Prior to petitioner's Delaware state trial on rape and related charges and in connection with his motion to suppress on Fourth Amendment grounds items of clothing and a knife found in a search of his apartment, he challenged the truthfulness of certain factual statements made in the police affidavit supporting the warrant to search the apartment, and sought to call witnesses to prove the misstatements. The trial court sustained the State's objection to such proposed testimony and denied the motion to suppress, and the clothing and knife were admitted as evidence at the ensuring trial, at which petitioner was convicted. The Delaware Supreme Court affirmed, holding that a defendant under no circumstances may challenge the veracity of a sworn statement used by police to procure a search warrant. Held: Where the defendant makes a substantial preliminary showing that a false statement knowingly and intentionally, or with reckless disregard for the truth, was included by the affiant in the warrant affidavit, and if the allegedly false statement is necessary to the finding of probable cause, the Fourth Amendment, as incorporated in the Fourteenth Amendment, requires that a hearing be held at the defendant's request. The trial court here therefore erred in refusing to examine the adequacy of petitioner's proffer of misrepresentation in the warrant affidavit. Pp. 155-156; 164-172.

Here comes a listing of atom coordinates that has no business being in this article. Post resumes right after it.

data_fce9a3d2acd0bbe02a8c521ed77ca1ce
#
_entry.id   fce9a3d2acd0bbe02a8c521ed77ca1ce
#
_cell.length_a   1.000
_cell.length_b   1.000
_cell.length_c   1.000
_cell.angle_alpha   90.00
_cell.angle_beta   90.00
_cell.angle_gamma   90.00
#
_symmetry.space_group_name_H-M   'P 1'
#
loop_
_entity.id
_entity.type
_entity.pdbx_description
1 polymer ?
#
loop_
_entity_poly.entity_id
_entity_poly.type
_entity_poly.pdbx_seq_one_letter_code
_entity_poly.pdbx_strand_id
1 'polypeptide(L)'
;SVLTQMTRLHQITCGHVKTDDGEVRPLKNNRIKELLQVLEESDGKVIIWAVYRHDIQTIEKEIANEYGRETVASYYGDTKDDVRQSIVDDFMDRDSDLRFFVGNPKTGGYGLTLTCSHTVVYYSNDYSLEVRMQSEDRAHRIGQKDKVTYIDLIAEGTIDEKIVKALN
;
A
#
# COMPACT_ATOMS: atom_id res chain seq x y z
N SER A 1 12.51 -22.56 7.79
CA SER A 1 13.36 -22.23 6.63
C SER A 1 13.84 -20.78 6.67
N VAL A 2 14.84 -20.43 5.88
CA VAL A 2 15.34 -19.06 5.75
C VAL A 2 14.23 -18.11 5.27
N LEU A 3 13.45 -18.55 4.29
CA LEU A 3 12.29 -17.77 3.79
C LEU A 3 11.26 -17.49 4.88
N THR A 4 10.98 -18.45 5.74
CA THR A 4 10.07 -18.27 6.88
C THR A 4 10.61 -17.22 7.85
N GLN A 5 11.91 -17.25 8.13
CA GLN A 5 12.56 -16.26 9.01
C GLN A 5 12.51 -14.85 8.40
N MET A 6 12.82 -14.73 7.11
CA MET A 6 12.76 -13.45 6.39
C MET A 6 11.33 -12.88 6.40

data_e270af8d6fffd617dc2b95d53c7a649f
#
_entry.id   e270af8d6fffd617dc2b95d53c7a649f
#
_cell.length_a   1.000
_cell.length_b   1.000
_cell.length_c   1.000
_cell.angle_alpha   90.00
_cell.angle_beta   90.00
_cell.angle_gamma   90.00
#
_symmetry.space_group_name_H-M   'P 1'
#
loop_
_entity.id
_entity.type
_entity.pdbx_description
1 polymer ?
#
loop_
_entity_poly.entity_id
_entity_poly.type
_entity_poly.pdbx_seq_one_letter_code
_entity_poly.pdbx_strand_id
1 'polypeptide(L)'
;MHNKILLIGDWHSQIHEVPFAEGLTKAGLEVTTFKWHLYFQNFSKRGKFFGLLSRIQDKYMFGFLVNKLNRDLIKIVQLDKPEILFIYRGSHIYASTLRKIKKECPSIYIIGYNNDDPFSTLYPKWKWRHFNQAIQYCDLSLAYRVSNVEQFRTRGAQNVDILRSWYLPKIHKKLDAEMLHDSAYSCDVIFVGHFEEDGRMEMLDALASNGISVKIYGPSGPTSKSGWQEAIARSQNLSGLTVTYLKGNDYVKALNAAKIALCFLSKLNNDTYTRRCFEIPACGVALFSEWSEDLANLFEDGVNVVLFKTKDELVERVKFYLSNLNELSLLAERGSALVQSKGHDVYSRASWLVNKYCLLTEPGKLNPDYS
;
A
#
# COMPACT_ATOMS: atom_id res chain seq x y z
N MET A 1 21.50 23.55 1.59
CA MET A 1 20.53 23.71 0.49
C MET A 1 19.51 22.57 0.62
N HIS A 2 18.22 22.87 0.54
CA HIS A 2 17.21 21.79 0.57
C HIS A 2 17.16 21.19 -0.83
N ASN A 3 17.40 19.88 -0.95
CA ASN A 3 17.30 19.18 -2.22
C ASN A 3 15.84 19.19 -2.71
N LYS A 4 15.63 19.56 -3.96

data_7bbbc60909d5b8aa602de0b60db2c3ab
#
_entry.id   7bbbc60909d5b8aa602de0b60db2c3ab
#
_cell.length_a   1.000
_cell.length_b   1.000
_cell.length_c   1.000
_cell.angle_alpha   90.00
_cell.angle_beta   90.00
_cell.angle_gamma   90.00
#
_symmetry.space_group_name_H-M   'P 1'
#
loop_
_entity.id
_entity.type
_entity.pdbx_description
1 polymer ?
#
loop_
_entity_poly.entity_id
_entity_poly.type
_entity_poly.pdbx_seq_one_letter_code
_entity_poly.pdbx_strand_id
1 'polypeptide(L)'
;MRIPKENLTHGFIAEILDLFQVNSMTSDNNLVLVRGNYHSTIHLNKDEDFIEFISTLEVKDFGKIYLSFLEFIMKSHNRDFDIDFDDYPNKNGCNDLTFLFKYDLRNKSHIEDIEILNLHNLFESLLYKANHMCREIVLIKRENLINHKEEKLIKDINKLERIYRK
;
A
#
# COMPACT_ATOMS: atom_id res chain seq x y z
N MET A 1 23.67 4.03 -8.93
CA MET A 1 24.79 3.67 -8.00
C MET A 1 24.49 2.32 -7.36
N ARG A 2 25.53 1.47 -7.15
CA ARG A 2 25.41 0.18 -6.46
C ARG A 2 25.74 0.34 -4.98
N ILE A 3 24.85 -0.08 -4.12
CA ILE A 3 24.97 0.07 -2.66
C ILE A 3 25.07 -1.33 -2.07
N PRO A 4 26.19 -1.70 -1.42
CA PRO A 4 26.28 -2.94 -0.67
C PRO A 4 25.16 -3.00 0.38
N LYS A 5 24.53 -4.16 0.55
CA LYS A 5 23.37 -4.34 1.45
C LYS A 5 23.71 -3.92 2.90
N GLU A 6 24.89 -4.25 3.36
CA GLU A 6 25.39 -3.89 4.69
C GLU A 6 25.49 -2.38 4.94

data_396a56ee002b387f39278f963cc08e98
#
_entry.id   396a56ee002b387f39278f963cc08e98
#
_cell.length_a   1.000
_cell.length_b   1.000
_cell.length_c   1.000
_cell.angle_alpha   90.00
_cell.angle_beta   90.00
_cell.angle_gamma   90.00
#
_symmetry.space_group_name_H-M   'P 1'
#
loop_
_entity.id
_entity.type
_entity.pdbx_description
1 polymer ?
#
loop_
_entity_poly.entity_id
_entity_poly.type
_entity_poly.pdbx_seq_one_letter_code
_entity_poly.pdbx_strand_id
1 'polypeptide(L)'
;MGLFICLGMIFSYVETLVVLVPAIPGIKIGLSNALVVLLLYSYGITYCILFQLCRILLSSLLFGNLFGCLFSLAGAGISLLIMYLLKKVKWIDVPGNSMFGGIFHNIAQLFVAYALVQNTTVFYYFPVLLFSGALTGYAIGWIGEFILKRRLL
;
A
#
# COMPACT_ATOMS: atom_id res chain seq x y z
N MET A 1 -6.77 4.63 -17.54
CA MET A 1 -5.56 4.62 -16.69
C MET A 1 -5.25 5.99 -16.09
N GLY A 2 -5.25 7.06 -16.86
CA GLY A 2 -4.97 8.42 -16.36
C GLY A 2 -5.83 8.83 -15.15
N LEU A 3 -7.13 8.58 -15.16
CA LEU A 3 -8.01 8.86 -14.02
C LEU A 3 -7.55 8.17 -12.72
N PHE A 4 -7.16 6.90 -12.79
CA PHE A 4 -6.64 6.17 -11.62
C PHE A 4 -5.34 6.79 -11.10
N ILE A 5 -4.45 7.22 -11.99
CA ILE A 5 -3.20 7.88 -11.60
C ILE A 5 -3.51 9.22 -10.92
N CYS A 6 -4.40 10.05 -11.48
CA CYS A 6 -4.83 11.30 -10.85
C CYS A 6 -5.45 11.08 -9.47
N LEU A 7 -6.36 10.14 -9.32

Harry Andrew Blackmun
William Hubbs Rehnquist
Donald W. Huntley argued the cause and filed briefs for petitioner. Harrison F. Turner, Deputy Attorney General of Delaware, argued the cause for respondent. With him on the brief was Richard R. Wier, Jr., Attorney General. Briefs of amici curiae were filed by Solicitor General McCree, Assistant Attorney General Civiletti, Kenneth S. Geller, Jerome M. Feit, and Paul J. Brysh for the United States, and by Bruce J. Ennis for the American Civil Liberties Union.